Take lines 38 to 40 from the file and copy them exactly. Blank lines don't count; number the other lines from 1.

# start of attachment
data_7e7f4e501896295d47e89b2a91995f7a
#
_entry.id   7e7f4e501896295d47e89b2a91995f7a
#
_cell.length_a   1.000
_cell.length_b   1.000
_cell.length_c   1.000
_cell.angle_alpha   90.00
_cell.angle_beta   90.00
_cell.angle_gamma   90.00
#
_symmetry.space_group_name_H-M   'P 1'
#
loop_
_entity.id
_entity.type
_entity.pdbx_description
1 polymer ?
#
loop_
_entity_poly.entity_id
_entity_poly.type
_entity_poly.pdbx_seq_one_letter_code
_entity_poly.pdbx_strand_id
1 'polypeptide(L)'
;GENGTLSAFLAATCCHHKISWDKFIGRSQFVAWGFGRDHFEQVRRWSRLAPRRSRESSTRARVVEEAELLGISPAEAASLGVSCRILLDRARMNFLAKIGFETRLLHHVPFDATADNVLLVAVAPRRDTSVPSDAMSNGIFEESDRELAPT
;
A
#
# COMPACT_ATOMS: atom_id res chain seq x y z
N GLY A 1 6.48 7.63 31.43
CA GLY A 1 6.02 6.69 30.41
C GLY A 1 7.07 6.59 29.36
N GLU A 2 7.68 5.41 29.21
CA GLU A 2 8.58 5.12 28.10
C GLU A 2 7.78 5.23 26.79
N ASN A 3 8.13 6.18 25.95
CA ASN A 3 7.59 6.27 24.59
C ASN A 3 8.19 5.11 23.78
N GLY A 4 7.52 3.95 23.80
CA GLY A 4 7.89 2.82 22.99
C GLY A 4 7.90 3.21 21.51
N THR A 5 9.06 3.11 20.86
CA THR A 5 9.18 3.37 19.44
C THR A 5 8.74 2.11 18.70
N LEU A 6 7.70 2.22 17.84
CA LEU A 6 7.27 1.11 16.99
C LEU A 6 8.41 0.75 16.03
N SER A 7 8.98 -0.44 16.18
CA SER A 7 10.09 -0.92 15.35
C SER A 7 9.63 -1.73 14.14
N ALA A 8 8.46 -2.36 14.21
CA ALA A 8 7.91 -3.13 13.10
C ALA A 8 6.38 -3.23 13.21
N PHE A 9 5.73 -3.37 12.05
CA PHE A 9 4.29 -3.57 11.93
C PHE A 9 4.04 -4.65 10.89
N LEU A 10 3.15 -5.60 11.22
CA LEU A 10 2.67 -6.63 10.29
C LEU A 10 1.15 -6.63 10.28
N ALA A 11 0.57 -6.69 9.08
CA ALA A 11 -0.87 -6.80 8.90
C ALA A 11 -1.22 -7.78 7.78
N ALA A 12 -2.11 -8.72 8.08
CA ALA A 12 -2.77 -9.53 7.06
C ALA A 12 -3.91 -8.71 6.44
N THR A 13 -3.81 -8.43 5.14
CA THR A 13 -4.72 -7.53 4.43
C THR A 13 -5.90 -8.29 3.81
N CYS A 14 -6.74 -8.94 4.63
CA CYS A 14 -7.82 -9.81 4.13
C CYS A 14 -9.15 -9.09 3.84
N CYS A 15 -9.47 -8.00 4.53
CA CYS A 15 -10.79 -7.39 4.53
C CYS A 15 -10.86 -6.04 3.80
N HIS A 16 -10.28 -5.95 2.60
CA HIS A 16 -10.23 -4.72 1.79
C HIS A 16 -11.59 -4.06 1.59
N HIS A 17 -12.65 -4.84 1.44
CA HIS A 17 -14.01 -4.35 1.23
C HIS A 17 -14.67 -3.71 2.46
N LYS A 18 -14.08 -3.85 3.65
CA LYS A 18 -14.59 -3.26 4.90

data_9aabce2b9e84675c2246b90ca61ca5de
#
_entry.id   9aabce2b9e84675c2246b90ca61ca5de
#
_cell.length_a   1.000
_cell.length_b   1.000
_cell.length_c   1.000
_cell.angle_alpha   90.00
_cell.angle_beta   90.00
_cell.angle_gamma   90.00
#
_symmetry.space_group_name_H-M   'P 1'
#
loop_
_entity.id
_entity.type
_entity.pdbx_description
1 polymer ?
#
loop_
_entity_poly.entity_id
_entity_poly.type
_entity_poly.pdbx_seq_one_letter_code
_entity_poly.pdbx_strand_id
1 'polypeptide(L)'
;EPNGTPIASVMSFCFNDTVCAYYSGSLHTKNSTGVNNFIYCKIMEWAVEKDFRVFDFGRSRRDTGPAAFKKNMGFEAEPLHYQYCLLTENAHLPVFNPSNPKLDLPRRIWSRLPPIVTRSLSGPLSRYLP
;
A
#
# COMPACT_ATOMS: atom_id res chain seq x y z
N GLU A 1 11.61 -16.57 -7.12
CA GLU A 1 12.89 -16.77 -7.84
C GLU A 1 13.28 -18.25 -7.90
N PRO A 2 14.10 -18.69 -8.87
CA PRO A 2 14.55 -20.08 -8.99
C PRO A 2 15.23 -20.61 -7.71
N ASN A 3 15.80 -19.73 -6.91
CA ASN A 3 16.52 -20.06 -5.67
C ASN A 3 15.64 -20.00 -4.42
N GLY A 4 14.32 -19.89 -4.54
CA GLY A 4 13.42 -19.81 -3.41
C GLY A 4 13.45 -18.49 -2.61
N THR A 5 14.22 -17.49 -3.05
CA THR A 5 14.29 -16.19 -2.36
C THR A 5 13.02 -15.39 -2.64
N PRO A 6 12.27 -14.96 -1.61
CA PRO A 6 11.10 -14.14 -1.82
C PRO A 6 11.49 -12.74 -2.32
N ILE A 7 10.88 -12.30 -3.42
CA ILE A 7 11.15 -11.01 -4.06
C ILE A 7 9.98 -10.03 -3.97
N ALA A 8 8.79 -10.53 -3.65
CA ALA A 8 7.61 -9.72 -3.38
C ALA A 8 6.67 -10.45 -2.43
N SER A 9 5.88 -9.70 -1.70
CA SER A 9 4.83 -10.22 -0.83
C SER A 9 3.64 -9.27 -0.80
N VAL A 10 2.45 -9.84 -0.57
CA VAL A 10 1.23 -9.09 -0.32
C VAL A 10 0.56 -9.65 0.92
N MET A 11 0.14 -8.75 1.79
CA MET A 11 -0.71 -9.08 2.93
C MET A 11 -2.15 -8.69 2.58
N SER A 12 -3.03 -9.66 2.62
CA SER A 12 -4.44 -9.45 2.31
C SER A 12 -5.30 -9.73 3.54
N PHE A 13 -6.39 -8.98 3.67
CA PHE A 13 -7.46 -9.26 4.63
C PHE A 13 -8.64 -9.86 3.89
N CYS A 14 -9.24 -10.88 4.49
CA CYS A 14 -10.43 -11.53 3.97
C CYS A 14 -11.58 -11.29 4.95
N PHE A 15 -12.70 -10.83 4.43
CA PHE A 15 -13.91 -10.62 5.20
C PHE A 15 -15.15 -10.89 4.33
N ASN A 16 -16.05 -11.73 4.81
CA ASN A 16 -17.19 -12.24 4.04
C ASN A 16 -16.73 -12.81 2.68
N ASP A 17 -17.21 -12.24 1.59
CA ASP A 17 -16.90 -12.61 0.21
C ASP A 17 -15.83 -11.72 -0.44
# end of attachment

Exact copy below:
CA ASN A 3 7.59 6.27 24.59
C ASN A 3 8.19 5.11 23.78
N GLY A 4 7.52 3.95 23.80